>
>
Another idea may be to install the newest drivers for the Sentinel or
Rainbow dongle.
Xkey is a DOS program, when running under Windows NT it requires a driver to
access the dongle, maybe under Win95/98 too.

Hope this helps
   Klaus

-----------== Posted via Deja News, The Discussion Network ==----------
http://www.dejanews.com/       Search, Read, Discuss, or Start Your Own    
Article: 14234
Subject: Re: Ratings for Synplicity Synplify
From: Utku Ozcan <ozcan@netas.com.tr>
Date: Thu, 21 Jan 1999 14:38:54 +0200
Links: << >>  << T >>  << A >>
Please forgive me the terms in this e-mail, since I am using
  "synthesis" and "compilation" interchangeably.

> I used synplicity on a Xilinx 40150. The versions I used were:
> 5.0.6, 5.0.7 and 5.0.8. Before getting to know synplicity, I
> used Synopsys's FPGA Compilor on a Xilinx 4036. All works were
> done on SUN workstations. Here is a summary of problems that
> I have seen:
> 
> 1. Crashing the WS from 5.0.6 to 5.0.7 when browsing the design
> under technology view. 5.0.8 seemed to fix the problem although
> there exist a Solaris patch to fix the a video card bug.
> 
> 2. Running out of memory on 5.0.7. There is a memory leakage
> problem that eats up all 1Gbytes of RAM in our Ultra. 5.0.8
> fixed this problem.
> 
> 3. Doing mapping forever on 5.0.6. The design ran for 20 hours
> and still not done! 5.0.8 fixed this problem.

  We got the same problem with a Sun sparcSTATION 4. I think it is
  something like "compilation deadlock", since we have seen for hours
  long harddisk is running away. We tried to fix this problem by
  exiting and rerunning the program and it worked 60%.

> 4. Misleading CLB usage count. In the beginning, I used the stats
> reported in the .srr file to estimate how big the device would be.
> Big mistake, as a lot of CLBs are used as route through and
> the final size is 20% bigger (roughly).

  Exactly. The number of CLB's used in Design Manager are given
  ca 1.2 - 1.5 times the number of CLB in Synplify. This is a very
  important issue, and must be fixed somehow. 

> 5. Timing estimation is way off. At one time, we have hundreds
> of timing violation from par. The par figure reported was like
> 19 nanosecong worst than that estimated by synplicity. Overall
> synplicity's estimate is always too optimistic.

  I agree. Timing estimations are sometimes unbelievable, for example
  if there are multiple clocks in the design, and if there are slack
  information for one of external clocks, output logs show slacks of
  a very different region of the chip which is not running at that
  clock. We got an 8.192 MHz external PCM clock and slack information
  related to this clock include regions running at 25 MHz!!!

> These are the worst problem that I have. There are many more. On the
> plus side, the compile speed is very high compare to the FPGA
> compiler. On the 4036 design, it was like 180 seconds vs 3.5 hours.
> As well, the support is excellent. Every call is answered very
> quickly with work around that works. The tool has improved a lot
> since the beginning but is still being developed. At the end,
> we decided to stay with synplicity inspite of its many problems.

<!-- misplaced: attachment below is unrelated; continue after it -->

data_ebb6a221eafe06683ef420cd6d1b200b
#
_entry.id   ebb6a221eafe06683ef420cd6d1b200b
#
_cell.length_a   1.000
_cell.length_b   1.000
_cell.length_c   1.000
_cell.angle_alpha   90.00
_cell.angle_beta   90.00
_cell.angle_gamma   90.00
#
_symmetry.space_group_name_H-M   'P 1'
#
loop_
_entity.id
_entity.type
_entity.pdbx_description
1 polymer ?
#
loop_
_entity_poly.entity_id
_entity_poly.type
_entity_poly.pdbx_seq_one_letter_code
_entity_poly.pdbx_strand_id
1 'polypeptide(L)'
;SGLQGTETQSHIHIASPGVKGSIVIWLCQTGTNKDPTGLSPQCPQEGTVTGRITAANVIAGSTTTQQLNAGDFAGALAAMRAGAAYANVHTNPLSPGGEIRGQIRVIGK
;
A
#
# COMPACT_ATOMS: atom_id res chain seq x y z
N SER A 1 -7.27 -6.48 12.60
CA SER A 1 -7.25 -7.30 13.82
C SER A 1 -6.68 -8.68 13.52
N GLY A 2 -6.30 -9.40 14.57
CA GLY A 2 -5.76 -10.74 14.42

We have used 3.0c, 5.0.7 and 5.0.8 version of Synplify. I must say
  that the compilation speed is very fast. Our target technology
  was XC40110XV. FPGA Express compiled the chip in 1.5 hours whilst
  Synplify 5.0.7 compiled in 4 minutes and 5.0.8 in 2 minutes!!
  It is a promising time to make Tcl-base algorithmic iterations.

  In addition, you must pay attention to design with multiple clocks
  when synthesizing Synplify. You can define a constraints file
  which include constraints of the clocks. But synthesizer wants
  to enter a global clock frequency value. Our examinations show
  that the fastest result of synthesizer are around the frequency region
  where most of logic are running. For example, if you have 25 MHz
  and 10 MHz external clocks are if the regions running at 10 MHz
  are 80% of the chip, then the global frequency around 10 MHz gives
  best results. But not always ;-)

  Utku
Article: 14235
Subject: Re: Can we get back to DSP again? Was Re: Who cares what DSP programmers think?
From: Marius Vollmer <mvo@dt.e-technik.uni-dortmund.de>
Date: 21 Jan 1999 13:53:05 +0100
Links: << >>  << T >>  << A >>
ems@riverside-machines.com.NOSPAM writes:

> I don't want to get into an argument here, but it's time that someone
> actually explained why people use VHDL. There are a lot of people in
> this newsgroup (.fpga) who will defend the use of schematics, but few
> who will bother to argue the case for VHDL.

Intuitively, I would like to argue for VHDL or other text-based
description formats, too, but I find it hard to find really convincing
arguments.  I think you can currently do _more_ with text based
`languages' because they are better understood from a language design
point of view.  But I see no fundamental reason why graphical tools
could not catch up.

With textual languages, you can specify the grammar and formal rules
for what each construct means, for example.  They allow for much more
powerful abstraction mechanisms, because they do not pretend to be
intuitive to begin with.  With schematic layout things, I think we
still haven't a really good separation between the `format' and the
tool used to edit it, like we have for text languages.  And the tools
for working with text are just plain better and more mature than the
ones for graphical descriptions.

I do not think the old saying "a picture is worth a thousand words"
can really be used as an argument here.  The other way around is just
as true: "a word is worth a thousand pictures".  We should and can
have both.

Schematic tools produce static, declarative descriptions, AFAICS,
while textual languages allow for a more active, procedural